WHILE EVERY element on Stage's plates tend to be a joy in itself, pairings can be incongruous in flavor and texture and, at times, garish to behold. White fillets of grilled Hawaiian escolar ($29) are served in high contrast to a vivid purple puddle of Molokai sweet potato butter. Tiny cubes of Meyer lemon gelee sit atop the fish, taking the place of the usual sliced lemon. The drama is in the visual, not the fish itself.
The cuisine might be aptly called couture in its handmade, labor-intensive creation. Many people are experiencing sticker shock at evening prix fixe menus of $65 and $75 without wine (to order all the items a la carte would be $66 and $98, respectively), and a top price of $42 for a duet of lamb. For this price you might not need to order anything else. The dish comes with two black cardamom-spiced lamb chops and rustic Tuscan-style braised lamb with an herb salad and parmesan polenta. I would have preferred a double helping of the braised lamb over the chop with its dry cardamom coating.
Beef lovers will enjoy the Dynamic Duo of Beef ($39), tender braised short ribs paired with a petite strip loin of Snake River Valley Wagyu. It's accompanied by a salad of crab and melted leeks. At lunchtime a Wagyu burger is $18.
Hopefully, you'll have enough money to sample a few appetizers, such as caramelized diver scallops ($14) topped with a tart yuzu beurre noisette, or crowd-pleasing grilled scallion prawns ($12) doused with coriander pistou and served with thick, nutty red pepper Catalan Romescu sauce.
The only thing I've been hearing back about this restaurant is that it's expensive, which demonstrates a disconnect between "normal" folk and what restaurateurs perceive as value. Relatively, Stage's prices are fair. The $75 prix fixe price is what I might have paid in Las Vegas or San Francisco ... 10 years ago. The going rate these days tends to be in the $125-to-$175 range, without wine.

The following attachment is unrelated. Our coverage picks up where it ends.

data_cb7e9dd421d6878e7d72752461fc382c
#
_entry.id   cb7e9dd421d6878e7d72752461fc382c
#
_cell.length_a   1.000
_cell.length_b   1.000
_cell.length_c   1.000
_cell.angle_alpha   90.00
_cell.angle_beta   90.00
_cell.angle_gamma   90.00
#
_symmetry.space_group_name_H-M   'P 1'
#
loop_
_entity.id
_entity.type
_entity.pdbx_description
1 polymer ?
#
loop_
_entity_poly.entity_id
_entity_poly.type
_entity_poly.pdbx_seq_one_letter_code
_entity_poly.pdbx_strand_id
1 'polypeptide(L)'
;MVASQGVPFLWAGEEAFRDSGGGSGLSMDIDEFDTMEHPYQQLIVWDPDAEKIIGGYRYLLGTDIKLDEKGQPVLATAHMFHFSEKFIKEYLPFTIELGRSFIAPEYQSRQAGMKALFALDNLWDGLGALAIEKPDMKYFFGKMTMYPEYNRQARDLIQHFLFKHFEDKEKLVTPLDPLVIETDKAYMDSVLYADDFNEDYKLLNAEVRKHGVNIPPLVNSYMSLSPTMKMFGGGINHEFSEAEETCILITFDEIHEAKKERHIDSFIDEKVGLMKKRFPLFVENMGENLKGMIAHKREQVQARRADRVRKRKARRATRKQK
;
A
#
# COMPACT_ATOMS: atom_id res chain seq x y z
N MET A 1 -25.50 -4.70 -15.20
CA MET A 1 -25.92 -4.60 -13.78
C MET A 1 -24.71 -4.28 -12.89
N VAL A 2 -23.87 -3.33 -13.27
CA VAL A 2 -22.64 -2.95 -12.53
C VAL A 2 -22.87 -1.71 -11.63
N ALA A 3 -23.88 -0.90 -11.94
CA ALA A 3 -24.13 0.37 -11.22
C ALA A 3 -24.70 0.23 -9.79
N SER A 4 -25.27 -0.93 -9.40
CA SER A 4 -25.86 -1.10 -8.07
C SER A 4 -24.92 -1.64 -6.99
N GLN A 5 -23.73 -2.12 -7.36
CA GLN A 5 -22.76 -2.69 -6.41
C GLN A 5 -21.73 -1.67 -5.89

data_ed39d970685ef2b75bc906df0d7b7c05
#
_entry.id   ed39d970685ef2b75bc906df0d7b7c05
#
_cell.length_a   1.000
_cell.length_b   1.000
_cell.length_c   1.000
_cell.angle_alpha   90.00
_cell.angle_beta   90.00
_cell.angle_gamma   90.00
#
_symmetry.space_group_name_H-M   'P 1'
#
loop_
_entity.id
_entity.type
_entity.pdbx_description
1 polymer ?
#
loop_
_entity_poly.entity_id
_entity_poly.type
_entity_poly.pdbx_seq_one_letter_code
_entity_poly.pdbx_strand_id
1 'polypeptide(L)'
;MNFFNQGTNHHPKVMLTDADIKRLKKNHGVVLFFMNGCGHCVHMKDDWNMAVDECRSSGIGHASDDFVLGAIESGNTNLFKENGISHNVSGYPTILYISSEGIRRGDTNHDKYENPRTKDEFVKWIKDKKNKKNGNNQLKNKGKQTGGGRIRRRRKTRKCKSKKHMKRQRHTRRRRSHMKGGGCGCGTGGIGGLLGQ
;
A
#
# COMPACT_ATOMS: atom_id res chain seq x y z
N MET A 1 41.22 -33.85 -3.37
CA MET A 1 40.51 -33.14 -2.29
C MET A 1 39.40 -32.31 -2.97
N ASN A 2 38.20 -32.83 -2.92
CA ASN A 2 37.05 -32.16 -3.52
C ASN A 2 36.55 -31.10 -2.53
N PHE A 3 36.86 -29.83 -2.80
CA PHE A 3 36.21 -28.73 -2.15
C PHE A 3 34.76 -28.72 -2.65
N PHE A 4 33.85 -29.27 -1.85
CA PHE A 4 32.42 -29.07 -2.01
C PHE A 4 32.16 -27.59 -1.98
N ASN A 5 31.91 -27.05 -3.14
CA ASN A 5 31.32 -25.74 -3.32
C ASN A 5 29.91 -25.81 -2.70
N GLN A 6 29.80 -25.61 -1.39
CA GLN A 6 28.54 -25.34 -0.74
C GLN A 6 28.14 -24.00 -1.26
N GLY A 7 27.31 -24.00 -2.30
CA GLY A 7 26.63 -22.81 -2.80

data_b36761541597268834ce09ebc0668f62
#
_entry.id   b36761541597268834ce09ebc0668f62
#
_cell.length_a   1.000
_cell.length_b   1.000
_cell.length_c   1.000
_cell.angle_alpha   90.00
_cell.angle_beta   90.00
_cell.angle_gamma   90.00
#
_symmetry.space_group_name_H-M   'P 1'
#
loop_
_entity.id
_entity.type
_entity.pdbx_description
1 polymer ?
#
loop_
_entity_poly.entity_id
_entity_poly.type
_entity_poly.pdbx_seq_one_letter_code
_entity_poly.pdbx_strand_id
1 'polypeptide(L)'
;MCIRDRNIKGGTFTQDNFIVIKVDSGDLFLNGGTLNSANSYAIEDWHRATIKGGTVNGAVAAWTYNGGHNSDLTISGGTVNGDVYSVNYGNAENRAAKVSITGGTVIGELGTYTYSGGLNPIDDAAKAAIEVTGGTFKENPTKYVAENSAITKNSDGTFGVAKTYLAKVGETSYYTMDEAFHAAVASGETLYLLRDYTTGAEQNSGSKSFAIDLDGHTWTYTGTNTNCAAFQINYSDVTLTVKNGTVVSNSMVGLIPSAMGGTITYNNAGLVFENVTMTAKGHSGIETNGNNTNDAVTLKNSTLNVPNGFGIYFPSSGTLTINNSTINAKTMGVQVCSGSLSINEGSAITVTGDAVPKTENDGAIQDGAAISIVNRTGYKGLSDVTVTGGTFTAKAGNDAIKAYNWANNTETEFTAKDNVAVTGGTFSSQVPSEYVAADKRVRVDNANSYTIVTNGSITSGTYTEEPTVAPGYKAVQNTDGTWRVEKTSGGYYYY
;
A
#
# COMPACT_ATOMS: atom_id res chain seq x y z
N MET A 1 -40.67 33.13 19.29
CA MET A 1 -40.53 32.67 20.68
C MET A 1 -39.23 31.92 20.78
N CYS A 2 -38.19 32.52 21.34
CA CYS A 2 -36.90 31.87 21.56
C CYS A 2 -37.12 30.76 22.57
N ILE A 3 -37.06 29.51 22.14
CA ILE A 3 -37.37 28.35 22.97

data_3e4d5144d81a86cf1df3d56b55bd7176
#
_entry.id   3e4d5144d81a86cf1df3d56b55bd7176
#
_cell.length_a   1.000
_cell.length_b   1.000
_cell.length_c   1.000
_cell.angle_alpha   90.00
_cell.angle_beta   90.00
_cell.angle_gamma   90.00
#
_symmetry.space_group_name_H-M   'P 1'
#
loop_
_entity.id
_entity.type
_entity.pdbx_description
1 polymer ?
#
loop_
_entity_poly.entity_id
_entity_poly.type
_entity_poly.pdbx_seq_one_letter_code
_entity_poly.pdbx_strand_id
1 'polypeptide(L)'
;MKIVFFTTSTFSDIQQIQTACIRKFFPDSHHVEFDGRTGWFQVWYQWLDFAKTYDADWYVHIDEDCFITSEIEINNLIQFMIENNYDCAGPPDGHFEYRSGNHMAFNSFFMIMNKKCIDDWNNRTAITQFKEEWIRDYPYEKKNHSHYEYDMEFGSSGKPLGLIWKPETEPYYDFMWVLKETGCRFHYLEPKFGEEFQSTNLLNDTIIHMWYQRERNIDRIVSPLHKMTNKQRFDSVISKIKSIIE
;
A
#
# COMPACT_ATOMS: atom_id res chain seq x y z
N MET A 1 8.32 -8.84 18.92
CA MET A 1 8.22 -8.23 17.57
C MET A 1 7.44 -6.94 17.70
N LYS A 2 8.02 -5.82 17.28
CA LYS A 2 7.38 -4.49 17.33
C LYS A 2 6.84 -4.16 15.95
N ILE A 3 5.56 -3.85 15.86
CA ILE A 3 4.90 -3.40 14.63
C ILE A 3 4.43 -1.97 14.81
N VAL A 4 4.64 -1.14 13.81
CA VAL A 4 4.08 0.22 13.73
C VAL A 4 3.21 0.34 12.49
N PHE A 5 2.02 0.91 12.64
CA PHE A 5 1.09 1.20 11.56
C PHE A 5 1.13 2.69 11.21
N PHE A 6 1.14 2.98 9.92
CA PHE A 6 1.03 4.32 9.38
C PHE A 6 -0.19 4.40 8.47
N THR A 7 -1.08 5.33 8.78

I noticed that people are willing to make sacrifices to eat here. On one night only one table was indulging in wine; the others chose water or ice tea. Those with a preference for wine were no doubt at the center's wine bar A*muse, where a Cruvinet and smart card system allow you to select wines from around the globe at 95 cents to about $15 per ounce.
Just don't miss dessert, another main attraction due to the presence of Honolulu's dessert king, Mark Okumura. In the spirit of Stage, he also gives in to play in coming up with some of his creations, like a Hawaiian vanilla-poached Fuji apple and almond "pop tart" ($12) shaped like the all-American boxed breakfast tart. On the side is a wafer bowl filled with apple oat crunch topped with balsamic-cinnamon black currant ice cream.
I imagine some will even come in just for Okumura's Fantasy of Chocolate ($22) sampler with nine bite-size gems ranging from a Valrhona chocolate shot to chocolate azuki kanten. Pure heaven.
Stage will surely test boundaries about what a dining experience should be, and I hope that it will goad other restaurateurs to up their game.